"I can't just take one drink…I drink and before I know it, I gotta have another one and another one and another one."

"When I first got busted, I was 105 pounds…It slowly kills you."

"I mean, I've been drinking since I was little -- 10, 11…I don't want to do it no more. I've wasted so much time."


Time on the streets - where drugs prey on the lonely and where alcohol reins. Where a desire to live is trumped by finding that quick fix. And where shadows of their demons - rise as the sun sets.


Leaving the hopeless to wonder - will they survive the night?

"I mean, I'd be lying if I told you I wasn't. Of course, I was scared."


Not far from the 24-hour liquor stores and free casino booze, a handful of men find refuge at The Salvation Army. Best known for taking in all your old goods, but this faith-based mission here goes beyond recycling donations.

"We recycle lives."


Lives - of all ages, races, income and religions. These are the faces of addiction. A disease that does not discriminate. Yet one that often seems impossible to beat.

"The odds are terrible.

“Is it discouraging for you?”

“If you get one - we won, didn't we?"


Steve Charter is the director of rehabilitation services through The Salvation Army's Adult Rehabilitation Center. The six-month work-therapy program provides things like counseling, spiritual care and anger management and drug classes for men who've lost the ability to cope and provide for themselves.  All while putting a roof over their heads, shoes on their feet and free food to eat.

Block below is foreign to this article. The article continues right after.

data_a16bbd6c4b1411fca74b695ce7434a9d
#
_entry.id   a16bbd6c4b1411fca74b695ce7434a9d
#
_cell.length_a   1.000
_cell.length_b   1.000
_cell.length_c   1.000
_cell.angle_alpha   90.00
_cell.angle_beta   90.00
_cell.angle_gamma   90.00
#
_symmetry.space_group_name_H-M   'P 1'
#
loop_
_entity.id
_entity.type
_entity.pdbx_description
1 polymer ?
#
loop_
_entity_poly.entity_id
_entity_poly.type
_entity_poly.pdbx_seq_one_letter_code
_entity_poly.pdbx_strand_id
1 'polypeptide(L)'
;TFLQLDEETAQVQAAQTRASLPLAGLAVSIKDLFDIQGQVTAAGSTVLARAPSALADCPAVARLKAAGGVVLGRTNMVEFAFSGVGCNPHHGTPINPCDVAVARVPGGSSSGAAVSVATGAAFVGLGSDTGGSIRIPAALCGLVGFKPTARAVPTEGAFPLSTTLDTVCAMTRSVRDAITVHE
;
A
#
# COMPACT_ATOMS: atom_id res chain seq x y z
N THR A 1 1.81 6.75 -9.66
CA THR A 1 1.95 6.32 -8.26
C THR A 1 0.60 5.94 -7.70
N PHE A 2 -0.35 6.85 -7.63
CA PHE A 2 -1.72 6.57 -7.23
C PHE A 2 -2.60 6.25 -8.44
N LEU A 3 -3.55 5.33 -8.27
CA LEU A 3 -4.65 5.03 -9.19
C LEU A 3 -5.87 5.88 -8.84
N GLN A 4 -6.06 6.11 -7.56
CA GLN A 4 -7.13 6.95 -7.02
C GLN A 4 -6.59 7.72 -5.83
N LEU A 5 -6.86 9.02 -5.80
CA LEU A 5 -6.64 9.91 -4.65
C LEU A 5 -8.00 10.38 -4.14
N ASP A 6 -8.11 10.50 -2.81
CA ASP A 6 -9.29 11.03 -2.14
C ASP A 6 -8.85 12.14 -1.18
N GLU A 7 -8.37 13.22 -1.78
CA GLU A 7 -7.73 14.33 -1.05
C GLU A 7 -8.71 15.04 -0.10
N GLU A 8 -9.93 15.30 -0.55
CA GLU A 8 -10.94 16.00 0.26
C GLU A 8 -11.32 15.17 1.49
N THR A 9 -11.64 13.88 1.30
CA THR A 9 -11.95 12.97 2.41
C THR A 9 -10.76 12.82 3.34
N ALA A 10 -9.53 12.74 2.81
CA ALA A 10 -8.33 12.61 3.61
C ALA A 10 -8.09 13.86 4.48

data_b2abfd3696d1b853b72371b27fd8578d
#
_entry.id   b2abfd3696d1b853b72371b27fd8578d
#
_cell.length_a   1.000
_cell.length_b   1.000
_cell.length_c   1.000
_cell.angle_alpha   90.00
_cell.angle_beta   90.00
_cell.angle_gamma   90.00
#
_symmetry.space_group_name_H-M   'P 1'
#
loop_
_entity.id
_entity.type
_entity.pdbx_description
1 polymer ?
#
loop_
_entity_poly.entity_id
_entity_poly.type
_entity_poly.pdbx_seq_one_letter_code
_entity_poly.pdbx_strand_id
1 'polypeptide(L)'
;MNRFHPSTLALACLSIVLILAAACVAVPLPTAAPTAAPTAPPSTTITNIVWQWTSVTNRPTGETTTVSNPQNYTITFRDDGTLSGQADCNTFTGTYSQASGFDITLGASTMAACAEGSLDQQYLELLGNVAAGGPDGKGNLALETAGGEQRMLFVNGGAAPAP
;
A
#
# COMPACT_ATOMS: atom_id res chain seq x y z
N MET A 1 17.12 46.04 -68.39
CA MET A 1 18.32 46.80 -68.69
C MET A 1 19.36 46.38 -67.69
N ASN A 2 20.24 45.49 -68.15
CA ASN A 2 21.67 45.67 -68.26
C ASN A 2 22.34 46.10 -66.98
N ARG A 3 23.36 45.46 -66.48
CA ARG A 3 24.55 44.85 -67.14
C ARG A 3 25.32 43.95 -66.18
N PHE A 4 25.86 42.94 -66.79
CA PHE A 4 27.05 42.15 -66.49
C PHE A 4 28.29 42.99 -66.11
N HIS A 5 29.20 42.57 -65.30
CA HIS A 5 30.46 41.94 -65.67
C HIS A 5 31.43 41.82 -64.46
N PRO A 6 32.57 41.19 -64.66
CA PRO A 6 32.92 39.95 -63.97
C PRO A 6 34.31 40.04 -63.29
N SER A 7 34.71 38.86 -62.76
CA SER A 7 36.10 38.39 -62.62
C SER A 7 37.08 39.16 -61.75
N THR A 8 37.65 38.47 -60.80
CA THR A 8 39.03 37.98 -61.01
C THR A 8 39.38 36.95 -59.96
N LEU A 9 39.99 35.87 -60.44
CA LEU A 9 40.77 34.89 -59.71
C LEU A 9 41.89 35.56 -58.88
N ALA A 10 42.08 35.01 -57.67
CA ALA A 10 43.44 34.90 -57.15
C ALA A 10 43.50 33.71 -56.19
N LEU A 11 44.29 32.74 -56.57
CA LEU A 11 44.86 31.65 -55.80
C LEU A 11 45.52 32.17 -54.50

"We have alcoholics, drug addicts, people who've been in prison for 25-years or a lot of their life in prison. They don't know how to live life,” says Charter.


Much less live sober. While some succeed, others struggle with sobriety as you're about to see for yourself.


We followed three men - Chris, Mike and Pat - through this program.


We lost one...another made it through... and the third is still fighting for a new life.


All different walks - but asking the same question: how do you conquer addiction?

Is it grit? Good genes? Motivation?


Experts want to know, too.

"It's very difficult for us to predict who's gonna get it and who's gonna fail."


But their findings do show one in five men will battle drug or alcohol abuse at some point in life.  


And for these men... It's now.

"Why am I doing this? I need to understand why I'm doing it. That's the hard thing. You can't do it by yourself,” says Hart.


And they're not alone.

We will travel with them down this Road 2 Recovery as they work to turn their lives around in search of hope on the horizon.

Coming up tomorrow, we'll dive into the lives of Chris, Mike and Pat. You might be surprised to learn when they started drinking and how one's age can play a huge role in addiction.